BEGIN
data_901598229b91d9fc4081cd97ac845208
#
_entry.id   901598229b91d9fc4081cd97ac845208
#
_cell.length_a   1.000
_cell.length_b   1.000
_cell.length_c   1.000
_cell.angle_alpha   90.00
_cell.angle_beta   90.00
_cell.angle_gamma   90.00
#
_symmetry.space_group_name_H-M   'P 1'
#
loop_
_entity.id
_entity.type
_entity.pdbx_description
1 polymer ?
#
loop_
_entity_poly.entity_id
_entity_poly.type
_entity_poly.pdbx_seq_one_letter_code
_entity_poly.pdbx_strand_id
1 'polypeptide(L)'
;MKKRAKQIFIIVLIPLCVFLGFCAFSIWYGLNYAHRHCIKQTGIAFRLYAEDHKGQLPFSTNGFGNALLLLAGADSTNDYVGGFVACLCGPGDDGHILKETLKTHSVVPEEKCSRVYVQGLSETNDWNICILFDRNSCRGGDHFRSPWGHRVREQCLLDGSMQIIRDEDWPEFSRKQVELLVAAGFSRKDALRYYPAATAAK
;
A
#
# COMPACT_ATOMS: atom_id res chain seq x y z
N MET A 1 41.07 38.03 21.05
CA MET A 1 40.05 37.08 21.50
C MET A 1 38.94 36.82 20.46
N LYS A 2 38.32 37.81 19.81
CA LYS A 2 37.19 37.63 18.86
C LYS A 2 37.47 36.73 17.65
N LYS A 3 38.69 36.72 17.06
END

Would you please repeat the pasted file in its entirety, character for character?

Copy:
data_901598229b91d9fc4081cd97ac845208
#
_entry.id   901598229b91d9fc4081cd97ac845208
#
_cell.length_a   1.000
_cell.length_b   1.000
_cell.length_c   1.000
_cell.angle_alpha   90.00
_cell.angle_beta   90.00
_cell.angle_gamma   90.00
#
_symmetry.space_group_name_H-M   'P 1'
#
loop_
_entity.id
_entity.type
_entity.pdbx_description
1 polymer ?
#
loop_
_entity_poly.entity_id
_entity_poly.type
_entity_poly.pdbx_seq_one_letter_code
_entity_poly.pdbx_strand_id
1 'polypeptide(L)'
;MKKRAKQIFIIVLIPLCVFLGFCAFSIWYGLNYAHRHCIKQTGIAFRLYAEDHKGQLPFSTNGFGNALLLLAGADSTNDYVGGFVACLCGPGDDGHILKETLKTHSVVPEEKCSRVYVQGLSETNDWNICILFDRNSCRGGDHFRSPWGHRVREQCLLDGSMQIIRDEDWPEFSRKQVELLVAAGFSRKDALRYYPAATAAK
;
A
#
# COMPACT_ATOMS: atom_id res chain seq x y z
N MET A 1 41.07 38.03 21.05
CA MET A 1 40.05 37.08 21.50
C MET A 1 38.94 36.82 20.46
N LYS A 2 38.32 37.81 19.81
CA LYS A 2 37.19 37.63 18.86
C LYS A 2 37.47 36.73 17.65
N LYS A 3 38.69 36.72 17.06